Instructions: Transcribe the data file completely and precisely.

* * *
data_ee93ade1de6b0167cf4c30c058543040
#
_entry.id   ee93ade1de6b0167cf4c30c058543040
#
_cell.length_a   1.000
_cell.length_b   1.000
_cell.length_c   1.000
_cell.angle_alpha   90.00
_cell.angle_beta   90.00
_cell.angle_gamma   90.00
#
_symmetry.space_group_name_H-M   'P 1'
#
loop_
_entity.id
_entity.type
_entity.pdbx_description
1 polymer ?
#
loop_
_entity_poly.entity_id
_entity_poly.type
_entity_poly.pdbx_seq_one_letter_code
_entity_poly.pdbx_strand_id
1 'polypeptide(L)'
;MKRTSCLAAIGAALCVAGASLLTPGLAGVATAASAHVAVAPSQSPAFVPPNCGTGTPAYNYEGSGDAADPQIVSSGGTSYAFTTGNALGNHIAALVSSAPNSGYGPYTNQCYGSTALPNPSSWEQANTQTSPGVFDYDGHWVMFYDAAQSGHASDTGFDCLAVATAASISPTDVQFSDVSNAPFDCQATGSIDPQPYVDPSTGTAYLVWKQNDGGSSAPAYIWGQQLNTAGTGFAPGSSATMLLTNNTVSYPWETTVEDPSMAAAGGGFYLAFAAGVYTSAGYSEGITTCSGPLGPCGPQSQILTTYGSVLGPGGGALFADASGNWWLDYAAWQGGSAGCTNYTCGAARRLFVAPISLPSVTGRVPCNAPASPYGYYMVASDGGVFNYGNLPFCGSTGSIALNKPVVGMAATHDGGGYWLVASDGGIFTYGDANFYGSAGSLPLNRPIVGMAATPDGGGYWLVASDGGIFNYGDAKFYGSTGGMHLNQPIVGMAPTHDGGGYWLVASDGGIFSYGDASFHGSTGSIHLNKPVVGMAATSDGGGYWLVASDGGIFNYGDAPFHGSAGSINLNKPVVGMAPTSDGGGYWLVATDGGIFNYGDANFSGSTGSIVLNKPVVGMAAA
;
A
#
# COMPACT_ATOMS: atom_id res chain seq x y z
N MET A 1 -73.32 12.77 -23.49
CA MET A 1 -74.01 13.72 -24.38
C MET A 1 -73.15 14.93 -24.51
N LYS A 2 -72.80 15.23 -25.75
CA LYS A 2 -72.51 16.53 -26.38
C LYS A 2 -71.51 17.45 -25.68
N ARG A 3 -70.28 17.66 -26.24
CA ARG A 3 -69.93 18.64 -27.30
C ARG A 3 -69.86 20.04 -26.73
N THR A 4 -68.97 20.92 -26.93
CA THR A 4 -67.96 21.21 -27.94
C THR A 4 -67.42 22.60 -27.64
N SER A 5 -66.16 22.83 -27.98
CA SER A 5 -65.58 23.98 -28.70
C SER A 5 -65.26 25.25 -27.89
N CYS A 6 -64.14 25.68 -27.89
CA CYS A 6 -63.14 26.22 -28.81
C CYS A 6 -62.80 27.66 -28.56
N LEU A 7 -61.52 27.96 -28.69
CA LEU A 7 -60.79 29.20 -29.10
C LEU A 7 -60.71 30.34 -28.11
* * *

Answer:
data_ee93ade1de6b0167cf4c30c058543040
#
_entry.id   ee93ade1de6b0167cf4c30c058543040
#
_cell.length_a   1.000
_cell.length_b   1.000
_cell.length_c   1.000
_cell.angle_alpha   90.00
_cell.angle_beta   90.00
_cell.angle_gamma   90.00
#
_symmetry.space_group_name_H-M   'P 1'
#
loop_
_entity.id
_entity.type
_entity.pdbx_description
1 polymer ?
#
loop_
_entity_poly.entity_id
_entity_poly.type
_entity_poly.pdbx_seq_one_letter_code
_entity_poly.pdbx_strand_id
1 'polypeptide(L)'
;MKRTSCLAAIGAALCVAGASLLTPGLAGVATAASAHVAVAPSQSPAFVPPNCGTGTPAYNYEGSGDAADPQIVSSGGTSYAFTTGNALGNHIAALVSSAPNSGYGPYTNQCYGSTALPNPSSWEQANTQTSPGVFDYDGHWVMFYDAAQSGHASDTGFDCLAVATAASISPTDVQFSDVSNAPFDCQATGSIDPQPYVDPSTGTAYLVWKQNDGGSSAPAYIWGQQLNTAGTGFAPGSSATMLLTNNTVSYPWETTVEDPSMAAAGGGFYLAFAAGVYTSAGYSEGITTCSGPLGPCGPQSQILTTYGSVLGPGGGALFADASGNWWLDYAAWQGGSAGCTNYTCGAARRLFVAPISLPSVTGRVPCNAPASPYGYYMVASDGGVFNYGNLPFCGSTGSIALNKPVVGMAATHDGGGYWLVASDGGIFTYGDANFYGSAGSLPLNRPIVGMAATPDGGGYWLVASDGGIFNYGDAKFYGSTGGMHLNQPIVGMAPTHDGGGYWLVASDGGIFSYGDASFHGSTGSIHLNKPVVGMAATSDGGGYWLVASDGGIFNYGDAPFHGSAGSINLNKPVVGMAPTSDGGGYWLVATDGGIFNYGDANFSGSTGSIVLNKPVVGMAAA
;
A
#
# COMPACT_ATOMS: atom_id res chain seq x y z
N MET A 1 -73.32 12.77 -23.49
CA MET A 1 -74.01 13.72 -24.38
C MET A 1 -73.15 14.93 -24.51
N LYS A 2 -72.80 15.23 -25.75
CA LYS A 2 -72.51 16.53 -26.38
C LYS A 2 -71.51 17.45 -25.68
N ARG A 3 -70.28 17.66 -26.24
CA ARG A 3 -69.93 18.64 -27.30
C ARG A 3 -69.86 20.04 -26.73
N THR A 4 -68.97 20.92 -26.93
CA THR A 4 -67.96 21.21 -27.94
C THR A 4 -67.42 22.60 -27.64
N SER A 5 -66.16 22.83 -27.98
CA SER A 5 -65.58 23.98 -28.70
C SER A 5 -65.26 25.25 -27.89
N CYS A 6 -64.14 25.68 -27.89
CA CYS A 6 -63.14 26.22 -28.81
C CYS A 6 -62.80 27.66 -28.56
N LEU A 7 -61.52 27.96 -28.69
CA LEU A 7 -60.79 29.20 -29.10
C LEU A 7 -60.71 30.34 -28.11